Harvard forest leveraging research impacts through outreach

Network News Fall 2011, Vol. 24 No. 2
Site News

With a focus on New England forests, Harvard Forest is making great strides in public, media, and decision-maker outreach


At the Museum

In May 2011 the Harvard Museum of Natural History (HMNH) unveiled a new permanent exhibition, its most ecologically complex to date, entitled “New England Forests.” The result of four years of collaboration with staff from the Harvard Forest (HFR) Long Term Ecological Research (LTER) program and other Harvard departments, the exhibit features videos of LTER scientists, murals of LTER research sites, and educational displays that address all four of the U.S. LTER Network’s grand challenges. Although such collaborations take concerted staff effort, their public impacts reverberate in ways that direct outreach by a research site often cannot. Each year, the HMNH—located 70 miles east of Harvard Forest’s rural campus—opens its doors to more than 150,000 urban visitors. To showcase the new exhibit, the museum has launched a full year of forest-related programming for faculty, students, alumni, schoolchildren, teachers, and families. David Foster, director of the Harvard Forest, kicked off the event series in September with a standing-room-only museum lecture, which was advertised to an electronic list of more than 300,000 alumni. Throughout the year, museum member hikes at the Forest, spring lectures by Harvard Forest researchers, teacher professional development workshops, news articles in university publications, and the exhibit itself will keep LTER research in the university and public consciousness—with minimal research staff time the only cost incurred by LTER.

In the News

In October 2011, The New York Times published a cover story on climate change impacts to the nation’s forest canopy. The long-term eddy-flux tower maintained at Harvard Forest by LTER PIs Steve Wofsy, Bill Munger, and REU students past and present, was featured in the article as one answer to the difficult task of carbon budgeting, “one of the biggest accounting problems of modern science.” The reporter hailed the “meticulous measurements over the decades” at Harvard Forest as a way to quantify forest carbon in New England, calling the region “one of the most important for carbon storage on the planet.” The message was in keeping with the regional focus that Harvard Forest has been communicating through synthesis products and outreach efforts in recent years. In fact, the Forest’s 2010 synthesis report, Wildlands and Woodlands, was cited in the NYT article’s interactive feature. Perhaps even more salient to LTER was the reporter’s follow-up to the cover story, which was meant to address the hundreds of reader questions posted online. His post ended with several paragraphs on the need for more on-the-ground ecological research and monitoring throughout the nation’s forests. He ended with a direct question to millions of Americans and their elected officials: “If the situation in the world’s forests were to start going downhill at a faster rate, would we even know it in a timely way?”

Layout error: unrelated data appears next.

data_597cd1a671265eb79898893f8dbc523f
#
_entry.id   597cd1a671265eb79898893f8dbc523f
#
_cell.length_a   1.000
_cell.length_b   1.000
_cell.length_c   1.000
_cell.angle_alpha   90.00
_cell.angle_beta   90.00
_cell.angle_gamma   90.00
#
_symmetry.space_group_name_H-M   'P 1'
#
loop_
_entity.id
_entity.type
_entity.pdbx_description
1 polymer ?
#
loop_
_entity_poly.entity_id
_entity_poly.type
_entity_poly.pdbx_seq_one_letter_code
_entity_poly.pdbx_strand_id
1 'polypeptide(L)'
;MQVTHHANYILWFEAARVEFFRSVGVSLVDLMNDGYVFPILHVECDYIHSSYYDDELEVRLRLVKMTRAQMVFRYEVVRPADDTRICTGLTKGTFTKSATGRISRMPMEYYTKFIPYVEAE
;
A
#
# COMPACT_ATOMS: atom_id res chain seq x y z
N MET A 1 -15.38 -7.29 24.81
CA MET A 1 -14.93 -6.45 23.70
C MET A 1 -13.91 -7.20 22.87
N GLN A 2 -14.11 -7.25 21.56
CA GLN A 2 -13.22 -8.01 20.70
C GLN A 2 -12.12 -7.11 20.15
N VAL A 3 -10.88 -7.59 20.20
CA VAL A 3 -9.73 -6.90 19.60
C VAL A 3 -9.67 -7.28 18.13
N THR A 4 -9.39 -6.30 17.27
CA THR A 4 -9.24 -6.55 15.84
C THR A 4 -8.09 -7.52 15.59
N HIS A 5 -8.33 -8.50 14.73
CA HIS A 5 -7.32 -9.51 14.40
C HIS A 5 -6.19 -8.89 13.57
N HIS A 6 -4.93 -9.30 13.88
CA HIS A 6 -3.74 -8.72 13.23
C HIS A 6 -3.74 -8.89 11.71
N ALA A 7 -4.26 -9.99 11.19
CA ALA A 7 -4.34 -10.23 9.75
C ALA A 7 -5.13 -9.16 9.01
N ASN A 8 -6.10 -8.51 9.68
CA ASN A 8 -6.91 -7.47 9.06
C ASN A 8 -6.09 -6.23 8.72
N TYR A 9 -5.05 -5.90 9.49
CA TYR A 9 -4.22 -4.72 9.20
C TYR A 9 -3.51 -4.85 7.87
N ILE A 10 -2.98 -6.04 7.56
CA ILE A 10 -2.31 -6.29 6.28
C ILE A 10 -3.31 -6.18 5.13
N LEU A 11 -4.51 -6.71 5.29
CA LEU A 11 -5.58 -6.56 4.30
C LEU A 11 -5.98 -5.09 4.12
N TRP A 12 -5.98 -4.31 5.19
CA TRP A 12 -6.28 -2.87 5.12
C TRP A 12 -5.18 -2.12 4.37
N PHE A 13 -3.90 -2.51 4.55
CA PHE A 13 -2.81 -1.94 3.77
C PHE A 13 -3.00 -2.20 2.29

On Capitol Hill

In a September policy report, 60 organizations urged federal lawmakers to help meet New England's economic challenges by investing in the conservation of the region's forests. The groups, convened over the past year with leadership from HFR, outlined in their report six policy opportunities to conserve forest resources and the ecosystem services they provide. Bolstering the report were decades of forest and water research from HFR and Hubbard Brook LTER programs. A comprehensive outreach plan for the report was outlined by HFR and implemented by media and policy leaders at several of the region’s larger conservation NGOs, putting the report in the hands of the senators and influential representatives from each of the New England states.